I'm guessing that what you are looking at are pointwise
Mutual Information values, usually defined along these
lines for a bigram 'word1 word2':
where N is the number of bigrams in your sample.
This will go negative when
freq(word1,word2)*N < freq(word1)*freq(word2)
N < freq(word1)*freq(word2)/freq(word1,word2)
So what does a negative value tell us? Well, it suggests
that word1 and/or word2 must be very high frequency words
(the, and, a ... come to mind) that don't occur together
in the bigram under consideration especially often.
You can also look at the relationship
freq(word1,word2) < freq(word1)*freq(word2)/N
The right hand side of this inequality is the expected value
for the frequency count of the bigram 'word1 word2' under
the classical assumption of independence (which underlies
tests like Pearson's and the loglikelihood ratio). So a
negative pointwise mutual information value tells us that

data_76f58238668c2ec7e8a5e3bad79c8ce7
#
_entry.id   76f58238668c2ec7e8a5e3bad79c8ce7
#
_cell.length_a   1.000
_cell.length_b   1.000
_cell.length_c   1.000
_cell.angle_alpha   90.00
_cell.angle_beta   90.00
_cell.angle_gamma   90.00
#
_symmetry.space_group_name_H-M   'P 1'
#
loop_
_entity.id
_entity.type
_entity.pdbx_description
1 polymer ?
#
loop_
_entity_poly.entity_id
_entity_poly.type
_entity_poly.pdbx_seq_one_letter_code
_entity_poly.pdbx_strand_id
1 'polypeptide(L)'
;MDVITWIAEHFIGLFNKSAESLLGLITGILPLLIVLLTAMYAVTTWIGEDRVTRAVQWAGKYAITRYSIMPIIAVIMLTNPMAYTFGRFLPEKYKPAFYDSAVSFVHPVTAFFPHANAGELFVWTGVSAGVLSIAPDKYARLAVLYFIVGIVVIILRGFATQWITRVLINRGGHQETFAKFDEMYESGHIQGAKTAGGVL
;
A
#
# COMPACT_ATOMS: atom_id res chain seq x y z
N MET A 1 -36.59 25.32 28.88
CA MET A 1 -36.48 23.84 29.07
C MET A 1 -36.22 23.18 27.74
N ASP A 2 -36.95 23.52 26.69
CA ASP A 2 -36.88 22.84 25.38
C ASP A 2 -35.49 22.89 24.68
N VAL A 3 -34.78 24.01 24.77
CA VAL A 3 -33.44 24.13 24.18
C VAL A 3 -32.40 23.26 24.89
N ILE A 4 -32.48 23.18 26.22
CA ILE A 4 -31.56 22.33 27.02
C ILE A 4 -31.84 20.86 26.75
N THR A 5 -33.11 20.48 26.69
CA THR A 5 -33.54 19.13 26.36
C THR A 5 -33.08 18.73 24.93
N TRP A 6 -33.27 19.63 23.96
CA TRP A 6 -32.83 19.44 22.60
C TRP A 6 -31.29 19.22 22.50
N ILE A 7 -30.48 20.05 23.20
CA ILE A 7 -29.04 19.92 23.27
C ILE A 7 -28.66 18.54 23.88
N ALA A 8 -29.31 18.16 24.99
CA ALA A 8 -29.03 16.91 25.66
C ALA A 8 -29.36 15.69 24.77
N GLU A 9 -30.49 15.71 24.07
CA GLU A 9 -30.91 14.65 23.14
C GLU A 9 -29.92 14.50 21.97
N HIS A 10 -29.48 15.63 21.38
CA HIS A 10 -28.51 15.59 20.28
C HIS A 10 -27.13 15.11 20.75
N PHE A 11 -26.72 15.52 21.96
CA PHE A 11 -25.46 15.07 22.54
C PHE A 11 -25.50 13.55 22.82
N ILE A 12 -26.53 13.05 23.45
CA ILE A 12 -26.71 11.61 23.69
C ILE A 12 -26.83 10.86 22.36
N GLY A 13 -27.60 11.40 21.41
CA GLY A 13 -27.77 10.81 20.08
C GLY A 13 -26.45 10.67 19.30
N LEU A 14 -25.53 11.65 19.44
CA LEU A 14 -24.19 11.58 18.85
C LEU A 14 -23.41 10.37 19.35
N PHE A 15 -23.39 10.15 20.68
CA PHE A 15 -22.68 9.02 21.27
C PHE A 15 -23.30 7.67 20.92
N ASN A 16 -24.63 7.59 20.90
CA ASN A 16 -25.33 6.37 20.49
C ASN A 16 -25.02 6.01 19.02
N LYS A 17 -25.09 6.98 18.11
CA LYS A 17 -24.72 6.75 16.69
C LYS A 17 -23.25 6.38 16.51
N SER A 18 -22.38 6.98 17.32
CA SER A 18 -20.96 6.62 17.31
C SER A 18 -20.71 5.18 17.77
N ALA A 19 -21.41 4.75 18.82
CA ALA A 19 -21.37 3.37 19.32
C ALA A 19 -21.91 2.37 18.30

observed frequency count for a bigram is less than we would
expect under the assumption that the words in the bigram
I have puzzled a bit over this notion of being 'less than
what would be expected under independence'. Does this just
mean that the words in the bigram are independent, or is
something further suggested? I'd be interested if anyone else
has some thoughts on that particular issue...
Anyways, I'm not sure how good a tool pointwise Mutual Information
is anyway (see the Manning and Schutze text, for example, for
some reasons for concern) but it does raise some interesting
issues no doubt.
--- Ted Pedersen http://www.d.umn.edu/~tpederse _________________________________________________________________ Get your FREE download of MSN Explorer at http://explorer.msn.com
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